Famous Ferrari-Powered Ford Seeks New Owner
Super-Cool SEMA Star Flips the Script on Traditional ’32 Ford Hot Rodder with Italian Power. And Now It’s Up for Grabs!
Hot-rodding culture has been around far longer than most of us have been alive, and it gets harder and harder to truly impress the crowds with something wild and different. Over the years builders have been trying to push the envelope by creating something that had never been seen before. But, when was the last time you saw something that really blew your socks off? Anyone can put a small-block Chevy in a 1932 low-boy roadster, but it truly takes an outside-the-box thinker to turbocharge a Ferrari engine and put it in a fender-less high-boy coupe.
That is exactly what the forward-thinking car enthusiasts at Alan Lee Designs and Vintage Flats did to build the famous Ford-Ferrari hybrid hot-rod that first wowed us at SEMA in 2015. After stealing the spotlight at the auto show, the wild ride soon started appearing on hot rod sites and in ads, garnering a huge fan base of car enthusiasts.
Fast forward to today and the coveted car is now on the market, currently stopping traffic on Melrose Avenue from its post in the front window of West Hollywood’s MP Classics. The classic cars specialists are on the hunt for an appreciative driver with enough passion and respect — and, of course, big bucks — to give this one-of-a-kind ride a suitable home.
Now, we don’t have the big bucks, but we certainly have the passion and respect, so, intrigued, we dialed up the Ford-Ferrari’s selling agent, MP Classics in Los Angeles, for some more details.
Reports reveal that the build started in 2015, for a prospective ride date of 2016. So, in essence, this one-of-a-kind vehicle was strategically built over the course of a full year.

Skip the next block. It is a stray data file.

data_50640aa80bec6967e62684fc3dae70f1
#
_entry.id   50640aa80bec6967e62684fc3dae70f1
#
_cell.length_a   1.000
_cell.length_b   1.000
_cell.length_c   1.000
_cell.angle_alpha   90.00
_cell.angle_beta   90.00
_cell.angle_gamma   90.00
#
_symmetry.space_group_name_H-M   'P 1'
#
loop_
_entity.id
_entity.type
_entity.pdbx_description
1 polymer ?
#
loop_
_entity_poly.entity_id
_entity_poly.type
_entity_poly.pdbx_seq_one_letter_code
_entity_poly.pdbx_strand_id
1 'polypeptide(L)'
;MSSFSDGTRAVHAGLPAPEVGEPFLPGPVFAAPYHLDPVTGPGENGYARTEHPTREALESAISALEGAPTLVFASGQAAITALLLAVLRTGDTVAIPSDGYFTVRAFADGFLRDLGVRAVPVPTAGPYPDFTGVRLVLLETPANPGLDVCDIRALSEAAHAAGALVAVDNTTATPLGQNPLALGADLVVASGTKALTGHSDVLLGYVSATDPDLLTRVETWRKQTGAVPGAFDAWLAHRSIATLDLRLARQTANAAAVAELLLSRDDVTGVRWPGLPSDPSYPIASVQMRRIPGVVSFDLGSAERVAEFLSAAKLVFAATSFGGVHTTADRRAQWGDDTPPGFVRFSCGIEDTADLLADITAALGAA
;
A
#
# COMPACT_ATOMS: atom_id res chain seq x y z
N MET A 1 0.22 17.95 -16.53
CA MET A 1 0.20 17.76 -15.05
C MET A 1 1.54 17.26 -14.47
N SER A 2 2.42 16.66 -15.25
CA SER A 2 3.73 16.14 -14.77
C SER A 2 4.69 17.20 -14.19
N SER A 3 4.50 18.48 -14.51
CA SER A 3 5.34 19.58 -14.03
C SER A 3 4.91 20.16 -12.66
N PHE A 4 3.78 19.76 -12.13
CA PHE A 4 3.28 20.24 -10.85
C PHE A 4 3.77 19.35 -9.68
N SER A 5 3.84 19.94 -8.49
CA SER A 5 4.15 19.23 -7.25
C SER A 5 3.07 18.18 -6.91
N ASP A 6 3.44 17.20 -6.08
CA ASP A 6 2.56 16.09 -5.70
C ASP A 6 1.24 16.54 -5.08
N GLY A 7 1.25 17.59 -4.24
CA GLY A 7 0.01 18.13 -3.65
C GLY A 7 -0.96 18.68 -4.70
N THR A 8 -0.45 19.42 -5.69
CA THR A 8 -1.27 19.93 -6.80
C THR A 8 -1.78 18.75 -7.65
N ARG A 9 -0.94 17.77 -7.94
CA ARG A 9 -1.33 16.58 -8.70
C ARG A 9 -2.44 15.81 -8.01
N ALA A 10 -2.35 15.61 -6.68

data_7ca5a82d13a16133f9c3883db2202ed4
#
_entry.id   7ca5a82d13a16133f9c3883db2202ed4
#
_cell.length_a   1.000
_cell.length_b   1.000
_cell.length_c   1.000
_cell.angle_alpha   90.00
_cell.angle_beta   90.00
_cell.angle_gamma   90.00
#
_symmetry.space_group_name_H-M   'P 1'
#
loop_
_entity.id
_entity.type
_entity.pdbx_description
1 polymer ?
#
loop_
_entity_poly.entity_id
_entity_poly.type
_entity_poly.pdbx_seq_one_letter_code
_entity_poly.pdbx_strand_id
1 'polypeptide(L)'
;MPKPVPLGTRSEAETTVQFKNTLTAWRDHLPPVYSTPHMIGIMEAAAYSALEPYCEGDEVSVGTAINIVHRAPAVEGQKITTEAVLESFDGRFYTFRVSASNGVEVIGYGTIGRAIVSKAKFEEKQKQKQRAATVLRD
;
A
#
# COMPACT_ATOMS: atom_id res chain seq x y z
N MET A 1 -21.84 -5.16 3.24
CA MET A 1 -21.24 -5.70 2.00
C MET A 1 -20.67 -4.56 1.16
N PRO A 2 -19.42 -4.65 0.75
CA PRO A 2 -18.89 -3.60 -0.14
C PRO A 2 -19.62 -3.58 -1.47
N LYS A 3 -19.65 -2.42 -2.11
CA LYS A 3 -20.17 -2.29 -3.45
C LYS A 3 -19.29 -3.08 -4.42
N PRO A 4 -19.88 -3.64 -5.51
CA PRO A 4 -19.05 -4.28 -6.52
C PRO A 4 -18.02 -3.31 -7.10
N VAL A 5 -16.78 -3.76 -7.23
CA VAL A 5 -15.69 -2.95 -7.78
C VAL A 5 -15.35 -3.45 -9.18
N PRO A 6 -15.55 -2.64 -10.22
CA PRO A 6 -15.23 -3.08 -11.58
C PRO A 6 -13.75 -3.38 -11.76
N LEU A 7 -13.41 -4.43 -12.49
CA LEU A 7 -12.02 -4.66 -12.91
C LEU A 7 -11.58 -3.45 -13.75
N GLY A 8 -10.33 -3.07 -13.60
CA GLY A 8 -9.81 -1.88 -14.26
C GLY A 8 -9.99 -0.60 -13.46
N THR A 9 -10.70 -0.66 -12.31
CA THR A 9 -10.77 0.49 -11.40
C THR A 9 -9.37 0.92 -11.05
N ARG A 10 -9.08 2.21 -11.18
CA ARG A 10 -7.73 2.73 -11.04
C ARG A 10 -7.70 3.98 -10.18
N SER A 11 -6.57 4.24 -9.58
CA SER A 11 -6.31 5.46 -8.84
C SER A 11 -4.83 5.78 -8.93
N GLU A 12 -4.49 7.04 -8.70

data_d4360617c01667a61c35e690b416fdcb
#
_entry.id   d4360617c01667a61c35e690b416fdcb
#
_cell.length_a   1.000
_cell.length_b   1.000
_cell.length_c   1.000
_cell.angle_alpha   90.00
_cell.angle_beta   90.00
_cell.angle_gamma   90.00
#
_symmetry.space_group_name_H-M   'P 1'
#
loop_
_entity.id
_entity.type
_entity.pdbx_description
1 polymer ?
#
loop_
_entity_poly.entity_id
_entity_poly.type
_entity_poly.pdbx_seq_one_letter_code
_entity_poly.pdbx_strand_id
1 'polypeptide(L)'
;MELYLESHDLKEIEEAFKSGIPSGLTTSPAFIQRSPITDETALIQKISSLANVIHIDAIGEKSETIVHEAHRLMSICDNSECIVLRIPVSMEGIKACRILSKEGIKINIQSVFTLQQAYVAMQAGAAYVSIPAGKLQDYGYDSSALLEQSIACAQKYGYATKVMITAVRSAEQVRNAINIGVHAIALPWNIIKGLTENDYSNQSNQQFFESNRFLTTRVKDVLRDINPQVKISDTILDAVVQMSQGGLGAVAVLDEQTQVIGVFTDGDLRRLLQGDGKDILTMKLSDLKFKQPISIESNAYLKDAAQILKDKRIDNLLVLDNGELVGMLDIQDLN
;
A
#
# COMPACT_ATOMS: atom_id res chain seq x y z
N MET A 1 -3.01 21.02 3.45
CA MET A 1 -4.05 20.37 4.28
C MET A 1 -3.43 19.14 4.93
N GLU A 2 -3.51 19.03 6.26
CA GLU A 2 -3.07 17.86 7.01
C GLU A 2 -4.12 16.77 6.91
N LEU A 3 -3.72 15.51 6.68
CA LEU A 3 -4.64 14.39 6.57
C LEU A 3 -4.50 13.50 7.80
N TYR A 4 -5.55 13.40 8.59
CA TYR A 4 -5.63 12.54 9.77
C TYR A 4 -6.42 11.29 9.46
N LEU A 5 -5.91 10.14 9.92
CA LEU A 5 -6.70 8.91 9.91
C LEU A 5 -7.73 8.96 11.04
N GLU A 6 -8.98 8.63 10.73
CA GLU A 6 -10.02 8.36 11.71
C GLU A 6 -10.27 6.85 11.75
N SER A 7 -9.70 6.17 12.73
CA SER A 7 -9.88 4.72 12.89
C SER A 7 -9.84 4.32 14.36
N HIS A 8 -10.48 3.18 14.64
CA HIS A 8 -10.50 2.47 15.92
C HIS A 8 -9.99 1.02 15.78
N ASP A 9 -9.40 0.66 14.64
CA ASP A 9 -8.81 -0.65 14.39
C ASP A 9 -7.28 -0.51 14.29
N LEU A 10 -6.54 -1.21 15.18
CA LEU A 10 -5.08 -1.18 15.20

“Yes, it did take a year to finish for a SEMA show, and further work is to be completed,” confirms a rep from MP Classics to Ford Truck Enthusiasts. “A buyer would get six hours of artist time to finish it to their needs and a further 90 days to complete.”
‘This is the rich man’s rat rod. Someone who understands the work in this car
would buy it anytime for any price.’
The ad says the engine in question is a 1989 3-liter Ferrari V8, but Ferrari did not build a 3-liter in 1989. It’s possible it is a 1979 3-liter, or could be a 3.2 liter from ’89. In either case, it’s been completely rebuilt with 9.1:1 compression pistons to be able to handle a whole lot of boost from a pair of Turbonetics snails. The seller says the engine still revs freely up to 8,500 rpm, and produces an estimated 950 horsepower. A set of custom-built stainless steel headers pushes the exhaust up to the turbos where it exits without any further muffling, meaning this is bound to be one extremely loud beast. If there is one thing a Ferrari V8 does better than a Ford V8, it’s that glorious high-rpm sound.
Everything appears to be well-assembled from quality components, featuring hot-rod staples like Dakota Digital gauges, a full roll cage, bucket seats with five-point harnesses, and a Tremec six-speed manual transmission. The stuff you don’t expect to see on a hot rod, however, are the twin Mishimoto intercoolers, an AEM engine control computer, KW coilovers, and custom application 15-inch disc brakes with four-piston calipers hidden behind original aluminum drums.
If this wild machine does, in fact, have nearly 1,000 horsepower on tap, it’s sure to be a handful. Even with a set of wide slicks at each corner, the fiberglass body makes this a definitive lightweight. The pictures in the ad do not show the turbochargers hooked up to either the intercoolers or the throttle bodies, and there is no driveshaft shown either. We’re cautiously optimistic that this is ready to roll for the $250,000 asking price.
“This is the rich man’s rat rod,” says MP Classics. “Someone who understands the work in this car would buy it anytime for any price.” We completely agree. And in any case, we hope whoever ends up buying this car comes back to us with verified dyno sheets and a wild quarter-mile time. Who wants to accept the challenge?